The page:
2020-2021 Live Deliberately Essay Contest
Samuel Cui, 14
Winner, 14-16 Age Group
And what is in the word morality? When I asked my friends and family what it meant to be moral, I was met with a myriad of answers: helping your parents around the house, donating blood to the Red Cross, volunteering at the local animal shelter. Everyone, it seems, has an idea of what it means to be moral. After all, from a young age, we are taught the scripts that this word prescribes — it has specific parameters. This, however, is why Henry David Thoreau rallies against it.
In Henry David Thoreau’s mind, morality is a low bar because it is defined by society and, consequently, is limited by the imagination of the modern world. Looking to the recent past, this is evident. Go back a decade and you will find some who claim sexual conversion therapy is moral. Go back five more decades and you will find those who apply that label to segregation. While today we recognize the horrors of both sexual conversion therapy and segregation, I am certain there are present-day analogues; there is so much that we have yet to fully understand — social justice, machine learning, ourselves. It is impossible for even the most informed and resourceful actors of the modern world to fully understand and define our code ethics. This is why, according to Thoreau, it is not sufficient to abide by a piecemeal set of “oughts.”
A better alternative, Thoreau suggests, is “goodness” because it does not exist solely within the confines of social and legal strictures. Instead, it comes from the self and one’s own values and beliefs. To be good, to be good for something, now this asks us to rely on our own instincts; it is intentional, not passive. To be good compels us to dig deep and take a good, long look within ourselves. It asks us to ask ourselves hard questions about our faults, misperceptions, and biases — to escape the crisp, dictionary-perfect definition of morality we have been handed rather than swallowing it whole.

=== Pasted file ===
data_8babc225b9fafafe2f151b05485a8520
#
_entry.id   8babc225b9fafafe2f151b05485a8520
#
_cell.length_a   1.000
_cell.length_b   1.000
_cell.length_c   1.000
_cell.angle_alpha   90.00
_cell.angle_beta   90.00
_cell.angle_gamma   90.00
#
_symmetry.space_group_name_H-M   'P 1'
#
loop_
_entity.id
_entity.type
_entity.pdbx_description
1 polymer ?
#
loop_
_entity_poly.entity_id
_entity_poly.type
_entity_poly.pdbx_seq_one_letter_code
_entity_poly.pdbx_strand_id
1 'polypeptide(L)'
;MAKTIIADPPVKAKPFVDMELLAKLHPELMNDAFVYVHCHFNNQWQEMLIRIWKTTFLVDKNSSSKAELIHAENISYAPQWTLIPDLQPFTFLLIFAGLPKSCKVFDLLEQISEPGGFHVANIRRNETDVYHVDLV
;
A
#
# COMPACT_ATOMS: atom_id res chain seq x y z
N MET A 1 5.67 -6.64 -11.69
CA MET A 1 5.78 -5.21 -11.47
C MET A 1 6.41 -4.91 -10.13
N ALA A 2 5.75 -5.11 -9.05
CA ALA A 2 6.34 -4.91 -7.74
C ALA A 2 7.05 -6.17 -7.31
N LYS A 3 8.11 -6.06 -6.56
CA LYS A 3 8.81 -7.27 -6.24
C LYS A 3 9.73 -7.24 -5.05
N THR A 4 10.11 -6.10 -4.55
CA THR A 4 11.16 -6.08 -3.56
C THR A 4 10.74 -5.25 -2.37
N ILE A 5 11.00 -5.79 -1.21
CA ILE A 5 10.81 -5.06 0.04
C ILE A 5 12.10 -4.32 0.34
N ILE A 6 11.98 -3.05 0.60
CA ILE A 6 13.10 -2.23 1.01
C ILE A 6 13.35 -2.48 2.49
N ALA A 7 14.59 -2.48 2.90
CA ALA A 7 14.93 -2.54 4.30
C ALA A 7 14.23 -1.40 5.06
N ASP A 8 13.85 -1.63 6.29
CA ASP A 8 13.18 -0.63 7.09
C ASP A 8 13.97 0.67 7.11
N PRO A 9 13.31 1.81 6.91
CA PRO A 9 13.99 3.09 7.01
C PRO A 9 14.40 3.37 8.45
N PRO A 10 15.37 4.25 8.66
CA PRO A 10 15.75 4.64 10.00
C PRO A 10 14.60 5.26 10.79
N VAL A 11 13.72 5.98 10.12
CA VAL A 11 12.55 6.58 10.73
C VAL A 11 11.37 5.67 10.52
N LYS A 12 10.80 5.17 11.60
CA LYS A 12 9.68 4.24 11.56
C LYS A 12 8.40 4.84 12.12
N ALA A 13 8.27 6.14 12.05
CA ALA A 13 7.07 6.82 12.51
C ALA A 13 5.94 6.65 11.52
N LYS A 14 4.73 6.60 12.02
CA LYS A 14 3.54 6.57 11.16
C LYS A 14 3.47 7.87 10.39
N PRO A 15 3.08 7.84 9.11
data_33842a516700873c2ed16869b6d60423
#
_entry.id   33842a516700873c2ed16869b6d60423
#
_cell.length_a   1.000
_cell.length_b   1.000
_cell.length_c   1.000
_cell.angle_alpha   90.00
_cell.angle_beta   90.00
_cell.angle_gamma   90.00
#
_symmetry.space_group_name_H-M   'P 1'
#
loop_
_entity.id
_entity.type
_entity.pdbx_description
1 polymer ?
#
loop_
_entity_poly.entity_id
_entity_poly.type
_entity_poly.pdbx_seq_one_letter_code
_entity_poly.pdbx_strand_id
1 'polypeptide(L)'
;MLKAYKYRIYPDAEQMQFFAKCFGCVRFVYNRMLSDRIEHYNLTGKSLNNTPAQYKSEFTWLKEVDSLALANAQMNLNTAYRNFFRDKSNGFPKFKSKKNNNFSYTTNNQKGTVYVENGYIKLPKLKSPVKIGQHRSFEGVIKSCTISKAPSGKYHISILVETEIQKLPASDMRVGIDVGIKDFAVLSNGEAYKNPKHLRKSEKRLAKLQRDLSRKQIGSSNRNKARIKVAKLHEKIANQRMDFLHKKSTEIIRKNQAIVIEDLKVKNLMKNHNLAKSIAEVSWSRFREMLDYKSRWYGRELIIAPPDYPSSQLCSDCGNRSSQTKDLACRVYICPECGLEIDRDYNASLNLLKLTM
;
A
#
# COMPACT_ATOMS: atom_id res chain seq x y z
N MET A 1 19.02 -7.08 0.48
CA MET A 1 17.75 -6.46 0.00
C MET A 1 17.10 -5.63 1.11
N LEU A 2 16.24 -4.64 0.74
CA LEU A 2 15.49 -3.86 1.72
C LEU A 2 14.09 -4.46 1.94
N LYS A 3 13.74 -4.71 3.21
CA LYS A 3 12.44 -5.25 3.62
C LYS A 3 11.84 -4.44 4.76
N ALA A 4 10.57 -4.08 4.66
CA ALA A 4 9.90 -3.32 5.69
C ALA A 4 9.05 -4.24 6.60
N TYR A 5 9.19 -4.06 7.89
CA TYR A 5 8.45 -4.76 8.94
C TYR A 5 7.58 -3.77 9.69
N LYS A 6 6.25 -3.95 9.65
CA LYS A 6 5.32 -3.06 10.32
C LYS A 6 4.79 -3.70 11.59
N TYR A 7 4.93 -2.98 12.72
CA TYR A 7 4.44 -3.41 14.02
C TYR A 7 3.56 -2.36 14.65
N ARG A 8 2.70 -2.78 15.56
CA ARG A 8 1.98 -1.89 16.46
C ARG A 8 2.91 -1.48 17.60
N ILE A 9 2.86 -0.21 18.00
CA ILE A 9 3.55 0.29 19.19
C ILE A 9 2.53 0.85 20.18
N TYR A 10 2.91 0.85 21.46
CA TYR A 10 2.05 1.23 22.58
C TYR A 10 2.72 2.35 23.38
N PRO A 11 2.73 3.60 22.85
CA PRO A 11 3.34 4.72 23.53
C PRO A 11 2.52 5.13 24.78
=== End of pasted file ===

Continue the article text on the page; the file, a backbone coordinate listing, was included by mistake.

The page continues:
In my own life, goodness has meant learning to stand up for not only myself, but those who look like me. As a Chinese-American, I have been on the wrong side of a punch-line more times than I can remember. Still, for a long time, I said nothing. The reason for this is that, in my life, morality had been conceptualized as a function of stoicism and patience. When others laughed at me, I was taught to turn the other cheeks. This, they said, is what it meant to be the better person. Today, I understand that my community recast silence as a virtue — as a moral to aim for — in order to mask brutal truths. After all, when your existence alone is an invitation to conflict, silence, passivity, and apologism are more than coping mechanisms — they are tools of survival.
Now, I speak out — I try do the right thing even when it is not the easy thing to do. Galvanized by an era of Trumpism, I realized that morality does not mean stress-testing your own dignity. When my peers are made fun of for bringing red bean soup to lunch, I sit with them in solidarity and, sometimes, I even share my jiaozi. In class, when someone asks if I am a card-carrying member of the Chinese Communist Party, I call them in and, if I can, I do my best to educate them. When the Asian community marches to protest violence and xenophobia in the face of this brutal COVID-19 pandemic, I march with them. As a young adult, this work is not always comfortable, but I believe it is good, necessary work.
All in all, this is what I am “good for:” sharing and protecting the nuanced, maximalist, and persistent culture I have inherited. By speaking out and injecting my own voice into the conversation, I am working to do my part in the long project of reclaiming and rehabilitating the narratives that have been written for the Asian community. It requires effort every, single day and, surely, this is not always glamorous or dramatic — sometimes, it just means lending an ear or a shoulder — but it is good through and through.